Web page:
Lab-fabricated ceramic inlays range from approx. 1200 CHF to 1600 CHF.

Alternatives to ceramic fillings


Plastic fillings

Fillings made of plastic have proven their worth for many years and show a good restoration of the tooth. The fillings have a soft consistency at the beginning and are inserted and modeled by the dentist into the tooth defect. After that, they are cured with a UV lamp, which gives the final hardness of the resin fillings.

Compared to the ceramic filling, the plastic filling show disadvantages in longevity and biology.

In the case of larger defects in the tooth, the correct anatomical tooth shapes can only be restored to a limited extent. So that food residues can get stuck between the teeth. Especially in such cases, ceramic inlays are the better choice.

Gold fillings / gold inlays

Gold fillings were frequently and readily made in the past. These show long durability and stability.

Due to various disadvantages, they are used less and less:

  • Gold inlays exhibit unnatural, gold-colored aesthetics and tend to be rejected by patients.
  • Gold fillings are a health concern. The gold consists of various metals, which enter the body through corrosion and abrasion
  • Due to the constantly rising gold prices, gold fillings are relatively expensive.
Exposure to metals in the mouth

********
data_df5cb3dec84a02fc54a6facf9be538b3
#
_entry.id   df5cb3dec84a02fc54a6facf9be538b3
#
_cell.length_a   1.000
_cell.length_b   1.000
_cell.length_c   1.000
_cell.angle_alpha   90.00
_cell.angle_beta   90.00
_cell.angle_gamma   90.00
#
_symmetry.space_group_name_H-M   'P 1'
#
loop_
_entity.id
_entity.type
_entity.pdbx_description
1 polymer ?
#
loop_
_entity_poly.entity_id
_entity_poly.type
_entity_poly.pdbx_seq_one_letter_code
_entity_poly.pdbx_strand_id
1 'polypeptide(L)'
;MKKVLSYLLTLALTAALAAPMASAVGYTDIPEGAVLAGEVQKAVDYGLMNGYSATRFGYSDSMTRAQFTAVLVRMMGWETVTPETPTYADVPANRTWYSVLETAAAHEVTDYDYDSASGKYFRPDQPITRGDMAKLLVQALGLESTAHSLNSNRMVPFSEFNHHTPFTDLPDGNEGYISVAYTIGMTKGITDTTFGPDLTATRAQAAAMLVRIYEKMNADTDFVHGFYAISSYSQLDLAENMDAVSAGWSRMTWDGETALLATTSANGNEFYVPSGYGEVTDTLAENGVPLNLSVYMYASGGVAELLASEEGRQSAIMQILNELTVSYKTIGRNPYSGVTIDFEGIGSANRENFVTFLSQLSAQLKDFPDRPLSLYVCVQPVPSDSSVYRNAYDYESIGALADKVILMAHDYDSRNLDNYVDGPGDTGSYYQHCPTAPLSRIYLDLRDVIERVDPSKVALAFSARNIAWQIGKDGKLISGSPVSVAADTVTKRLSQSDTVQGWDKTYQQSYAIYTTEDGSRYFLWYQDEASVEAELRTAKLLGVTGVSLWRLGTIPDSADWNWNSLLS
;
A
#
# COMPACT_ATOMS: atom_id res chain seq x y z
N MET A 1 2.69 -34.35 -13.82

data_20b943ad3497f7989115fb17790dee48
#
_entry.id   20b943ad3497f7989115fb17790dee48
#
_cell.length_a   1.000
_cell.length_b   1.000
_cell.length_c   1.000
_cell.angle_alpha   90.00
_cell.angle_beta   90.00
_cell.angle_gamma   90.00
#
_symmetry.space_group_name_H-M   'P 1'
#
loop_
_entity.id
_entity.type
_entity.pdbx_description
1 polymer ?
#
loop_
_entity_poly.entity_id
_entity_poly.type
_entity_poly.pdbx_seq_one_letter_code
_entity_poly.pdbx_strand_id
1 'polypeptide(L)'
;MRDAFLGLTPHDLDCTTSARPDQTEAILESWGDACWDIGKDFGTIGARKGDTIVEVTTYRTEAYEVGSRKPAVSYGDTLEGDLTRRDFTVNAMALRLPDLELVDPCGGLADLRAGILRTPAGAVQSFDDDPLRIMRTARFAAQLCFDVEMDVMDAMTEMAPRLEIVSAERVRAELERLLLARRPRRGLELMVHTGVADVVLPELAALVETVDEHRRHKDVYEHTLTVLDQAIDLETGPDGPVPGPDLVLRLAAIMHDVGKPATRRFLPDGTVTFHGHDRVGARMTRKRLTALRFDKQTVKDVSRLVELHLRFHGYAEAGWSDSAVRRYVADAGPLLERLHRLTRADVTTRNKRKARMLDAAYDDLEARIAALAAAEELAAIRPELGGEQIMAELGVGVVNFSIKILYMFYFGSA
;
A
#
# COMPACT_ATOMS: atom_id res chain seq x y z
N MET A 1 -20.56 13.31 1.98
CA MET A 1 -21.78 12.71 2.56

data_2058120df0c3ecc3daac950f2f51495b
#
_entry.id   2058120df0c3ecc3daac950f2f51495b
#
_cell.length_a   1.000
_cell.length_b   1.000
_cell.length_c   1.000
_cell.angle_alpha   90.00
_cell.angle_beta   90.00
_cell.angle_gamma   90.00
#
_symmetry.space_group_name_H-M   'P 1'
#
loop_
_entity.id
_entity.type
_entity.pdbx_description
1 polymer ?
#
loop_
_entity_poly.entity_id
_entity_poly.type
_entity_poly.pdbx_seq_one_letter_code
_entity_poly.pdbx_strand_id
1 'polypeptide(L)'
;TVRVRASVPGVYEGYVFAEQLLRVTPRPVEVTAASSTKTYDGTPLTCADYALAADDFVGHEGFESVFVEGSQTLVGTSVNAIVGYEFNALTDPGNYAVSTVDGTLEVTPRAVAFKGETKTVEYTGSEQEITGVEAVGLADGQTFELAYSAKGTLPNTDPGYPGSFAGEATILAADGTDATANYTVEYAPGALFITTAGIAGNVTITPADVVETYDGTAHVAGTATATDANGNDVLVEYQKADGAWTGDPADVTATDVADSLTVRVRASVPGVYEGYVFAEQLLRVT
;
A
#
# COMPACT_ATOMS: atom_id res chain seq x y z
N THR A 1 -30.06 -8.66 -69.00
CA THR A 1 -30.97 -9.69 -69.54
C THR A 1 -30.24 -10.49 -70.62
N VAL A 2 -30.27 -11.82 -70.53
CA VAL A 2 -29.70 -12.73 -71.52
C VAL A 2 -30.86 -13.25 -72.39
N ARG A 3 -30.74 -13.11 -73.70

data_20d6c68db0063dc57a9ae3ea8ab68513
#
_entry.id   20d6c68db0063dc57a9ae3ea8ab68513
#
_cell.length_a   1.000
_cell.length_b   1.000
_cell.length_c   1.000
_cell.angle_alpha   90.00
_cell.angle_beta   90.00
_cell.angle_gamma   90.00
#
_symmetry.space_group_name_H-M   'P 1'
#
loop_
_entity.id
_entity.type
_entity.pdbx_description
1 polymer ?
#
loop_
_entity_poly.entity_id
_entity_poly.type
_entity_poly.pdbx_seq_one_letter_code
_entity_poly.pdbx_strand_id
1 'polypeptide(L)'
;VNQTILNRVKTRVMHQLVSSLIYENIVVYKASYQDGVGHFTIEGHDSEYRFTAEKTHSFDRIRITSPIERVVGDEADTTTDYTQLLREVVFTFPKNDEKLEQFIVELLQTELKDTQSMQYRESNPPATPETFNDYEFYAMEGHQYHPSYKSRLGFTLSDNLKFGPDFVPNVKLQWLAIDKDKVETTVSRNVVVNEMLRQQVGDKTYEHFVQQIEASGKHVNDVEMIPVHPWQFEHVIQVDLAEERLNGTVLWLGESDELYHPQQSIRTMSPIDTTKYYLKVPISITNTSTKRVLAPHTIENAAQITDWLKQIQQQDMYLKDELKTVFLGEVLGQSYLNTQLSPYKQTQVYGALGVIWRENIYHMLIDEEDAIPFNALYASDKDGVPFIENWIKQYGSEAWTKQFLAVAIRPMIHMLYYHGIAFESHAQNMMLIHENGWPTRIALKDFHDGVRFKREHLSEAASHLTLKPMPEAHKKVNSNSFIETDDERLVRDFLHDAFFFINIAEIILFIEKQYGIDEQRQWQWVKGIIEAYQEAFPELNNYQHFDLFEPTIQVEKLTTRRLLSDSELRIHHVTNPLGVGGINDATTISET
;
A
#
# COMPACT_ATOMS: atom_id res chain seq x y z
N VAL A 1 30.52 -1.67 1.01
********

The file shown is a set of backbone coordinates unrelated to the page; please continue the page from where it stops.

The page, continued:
Amalgam fillings

Amalgam fillings are still preferred by many dentists because they are very durable and easy for the dentist to handle.

However, this is countered by the following disadvantageous points:

  • Amalgam consists of 50% mercury and is very harmful to health.
  • Amalgam is silvery and aesthetically unpleasing.

Especially the health aspect speaks against inserting amalgam into the teeth. Please read more about amalgam removal.

FAQ on the subject of ceramic inlays


What are the options for mounting?

Ceramic inlays can be bonded with resin or cemented with a cement. Which method is used depends on the type of ceramic and the shape of the tooth defect.

During cementation, the dentist should ensure that no moisture gets to the materials used, as they are sensitive to moisture.

With the materials used, we pay great attention to compatibility and high durability.

How long does it take to make ceramic inlays

Ceramic inlays can be made in one appointment. The production time is approx. 30 minutes to 1 hour per inlay, depending on the process and material. During this time, the treatment is interrupted and the patient has a break.

Can ceramic inlays also be used in the front?

Ceramic inlays can also be used to restore incisors and canines. If the ceramic restoration covers the entire front surface of anterior teeth, it is called veneers.